Today, Banxico published its banking credit report for December 2021
Banking credit declined 2.7% y/y in real terms, better than the -4.6% of the previous month and our -3.7% forecast. This suggests a larger recovery in loans, even in a still complex backdrop
Corporate credit maintained the largest contraction at -4.3%, with the base effect diluting progressively. Mortgages came in at +2.7% and consumer loans improved for a tenth in month in a row, to -2.1%
Non-performing loans (NPLs) improved to 2.3% of the total portfolio. Consumer loans were unchanged, with mortgages and corporates lower
We expect banking credit to extend its recovery in the short-term, although not ruling out a moderation as risks have increased further
Banking credit extends its recovery in December. Commercial banking credit to the private non-financial sector contracted 2.7% y/y in real terms in the last month of 2021 (see Chart 1). This came above our expectations at -3.7% and the -4.6% of the previous month. Although figures remain under pressure from base effects, the improvement is better than the one suggested exclusively by the latter. As such, we believe a more vigorous recovery has extended through the last four months, partly fostered by virus conditions and better fundamentals, despite a challenging backdrop for the economy and price dynamics. At the margin, the effect from annual inflation is practically non-existent, with a decrease of just 1bp to 7.36%. In this context, corporate loans fell 4.3% y/y in real terms, extending the recovery. Looking at the breakdown, only 3 out of 13 sectors worsened relative to November (see Table 1). These were lodging and restaurants (-2.7% from 0.9%), professional services (-4.5% from -2.5%) and not sectorized (2.1% from 5.2%). On the contrary, the most notable improvements were in mining (2.7% from -15.8%), mass media (-3.2% from -11.1%) and transportation (5.1% from -0.2%).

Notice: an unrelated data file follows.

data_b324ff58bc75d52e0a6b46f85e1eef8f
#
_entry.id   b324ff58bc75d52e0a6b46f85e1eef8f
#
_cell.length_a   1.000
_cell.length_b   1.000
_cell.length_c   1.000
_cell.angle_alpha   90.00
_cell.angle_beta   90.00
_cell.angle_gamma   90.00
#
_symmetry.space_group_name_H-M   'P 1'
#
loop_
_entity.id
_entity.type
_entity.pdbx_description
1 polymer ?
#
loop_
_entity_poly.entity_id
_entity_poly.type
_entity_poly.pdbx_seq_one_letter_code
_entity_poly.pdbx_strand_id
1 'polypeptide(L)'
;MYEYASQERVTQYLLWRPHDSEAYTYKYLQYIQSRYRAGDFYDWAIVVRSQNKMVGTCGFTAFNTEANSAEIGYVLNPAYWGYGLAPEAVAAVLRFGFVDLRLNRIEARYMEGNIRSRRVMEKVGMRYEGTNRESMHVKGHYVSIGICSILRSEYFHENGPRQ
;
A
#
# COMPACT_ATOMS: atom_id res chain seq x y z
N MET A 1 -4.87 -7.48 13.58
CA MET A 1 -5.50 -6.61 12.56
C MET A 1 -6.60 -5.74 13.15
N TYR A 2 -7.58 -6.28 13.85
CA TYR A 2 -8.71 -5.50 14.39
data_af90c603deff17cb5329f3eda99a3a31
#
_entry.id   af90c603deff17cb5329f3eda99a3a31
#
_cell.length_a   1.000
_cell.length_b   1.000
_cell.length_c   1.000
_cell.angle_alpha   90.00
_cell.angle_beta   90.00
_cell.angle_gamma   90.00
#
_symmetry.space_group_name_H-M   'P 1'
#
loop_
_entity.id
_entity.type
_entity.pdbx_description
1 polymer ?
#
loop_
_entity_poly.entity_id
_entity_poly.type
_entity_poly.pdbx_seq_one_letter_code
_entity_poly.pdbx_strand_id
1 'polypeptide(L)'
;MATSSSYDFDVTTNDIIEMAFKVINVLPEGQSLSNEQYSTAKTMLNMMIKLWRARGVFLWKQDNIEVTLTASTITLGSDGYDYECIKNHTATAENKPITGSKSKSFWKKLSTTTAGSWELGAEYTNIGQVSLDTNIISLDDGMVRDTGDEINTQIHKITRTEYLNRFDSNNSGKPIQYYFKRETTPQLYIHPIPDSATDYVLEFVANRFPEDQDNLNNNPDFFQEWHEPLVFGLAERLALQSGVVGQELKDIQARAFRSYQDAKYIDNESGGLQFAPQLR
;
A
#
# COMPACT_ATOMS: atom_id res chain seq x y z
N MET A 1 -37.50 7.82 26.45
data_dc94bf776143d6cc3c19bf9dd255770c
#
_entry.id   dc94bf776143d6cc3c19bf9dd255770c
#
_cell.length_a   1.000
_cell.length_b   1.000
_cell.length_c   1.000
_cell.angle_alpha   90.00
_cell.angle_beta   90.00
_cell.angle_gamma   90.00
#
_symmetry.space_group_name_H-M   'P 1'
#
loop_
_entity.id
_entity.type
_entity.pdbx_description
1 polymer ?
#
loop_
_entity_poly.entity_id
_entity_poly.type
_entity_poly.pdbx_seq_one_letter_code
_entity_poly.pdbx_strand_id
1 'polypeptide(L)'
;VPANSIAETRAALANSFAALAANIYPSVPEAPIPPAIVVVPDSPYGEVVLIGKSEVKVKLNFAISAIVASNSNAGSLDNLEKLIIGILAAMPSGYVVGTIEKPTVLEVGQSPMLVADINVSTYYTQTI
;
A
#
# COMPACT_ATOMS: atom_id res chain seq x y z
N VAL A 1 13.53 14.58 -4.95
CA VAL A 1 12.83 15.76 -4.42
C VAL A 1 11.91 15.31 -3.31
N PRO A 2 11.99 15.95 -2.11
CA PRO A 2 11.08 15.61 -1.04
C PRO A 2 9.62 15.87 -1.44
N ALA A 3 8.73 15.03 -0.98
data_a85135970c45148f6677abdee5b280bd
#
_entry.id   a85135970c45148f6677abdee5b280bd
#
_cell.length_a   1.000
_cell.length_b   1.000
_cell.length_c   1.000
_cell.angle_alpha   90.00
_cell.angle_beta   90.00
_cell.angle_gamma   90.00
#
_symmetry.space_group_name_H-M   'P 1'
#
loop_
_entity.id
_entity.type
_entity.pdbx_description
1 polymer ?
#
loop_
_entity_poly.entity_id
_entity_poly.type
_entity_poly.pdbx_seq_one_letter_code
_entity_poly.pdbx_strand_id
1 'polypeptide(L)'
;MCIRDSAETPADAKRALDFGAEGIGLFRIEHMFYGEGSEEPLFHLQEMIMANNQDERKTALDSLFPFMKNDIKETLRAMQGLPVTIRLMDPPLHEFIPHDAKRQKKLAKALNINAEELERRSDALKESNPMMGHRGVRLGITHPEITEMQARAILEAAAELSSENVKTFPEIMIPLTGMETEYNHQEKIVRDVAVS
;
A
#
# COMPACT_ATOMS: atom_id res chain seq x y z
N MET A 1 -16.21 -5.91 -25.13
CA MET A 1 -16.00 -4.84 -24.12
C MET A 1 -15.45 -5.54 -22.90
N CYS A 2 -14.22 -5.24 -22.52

Mortgages came in at 2.7% from 2.3% in November. Inside, low-income housing credit improved to -16.0% (previous: -16.8%), with residential higher also at 3.8% (previous: 3.4%). Consumer loans stood at -2.1% from -3.3%. Details were positive (Chart 2) in all but one category, being this ‘others’ (7.3% from 15.5%). With favorable dynamics we noted credit cards (-2.8% from -5.0%), payroll loans (0.8% from 0.0%), personal (-4.4% from -6.4%), and durable goods (-4.9% from -5.5%). We think the uptick was mostly driven by better fundamentals (specifically employment, stringing three months with more jobs), although not ruling out an additional boost from the holiday season. However, we remain wary about the effect of price pressures in consumption, given that it could outright dampen it, or boost an additional demand for credit to purchase some goods. We will continue monitoring dynamics in coming months to analyze which may be the dominant effect.
Non-performing loans improve to 2.3% of the portfolio. This represents a 10bps improvement relative to the previous month. Inside, NPLs for consumer loans were unchanged at 3.2% (Chart 3). Mortgages were lower to 3.1% (previous: 3.3%), with corporates also better at 1.7% (previous: 1.8%). We believe figures could keep improving due to: (1) An improvement in credit trends, allowing for a better ratio between outstanding loans and those in trouble (non-performing), especially for consumption, as well as corporates more recently; and (2) regulators’ actions –such as those by the National Banking and Securities Commission (CNBV in Spanish), MoF and Banxico– and banks to improve conditions for payments due and other accounting procedures to bolster the system’s financial position.
We expect credit to continue improving, although not ruling out a moderation on mounting risks. The past four months have shown a faster-than-expected recovery, suggesting that loans might be gathering momentum. This would be favorable as the economic backdrop has remained challenging, even despite some key improvements in different sectors. As such, it is our take that the trend ahead might remain favorable, boosted by a resilient labor market and the hike to the minimum wage that came into effect in January. However, risks remain, including: (1) Prevailing price pressures, dampening real incomes; (2) the possible impact on activity from the ‘Omicron’ variant; and (3) some idiosyncratic challenges. By sectors, we believe both consumer and corporate loans remain as the most exposed to changing winds but are also the ones that stand the make up the most when the recovery gathers additional pace, especially considering accumulated losses since 2020. Mortgages will likely remain more stable, influenced by longer-term drivers (e.g. supply, demographics, etc.). On the health of the financial system, timely actions from regulators –as well as of other public and private institutions– reinforce the commitment of maintaining solid fundamentals. In addition, the decrease in NPLs and other capitalization efforts should support this situation.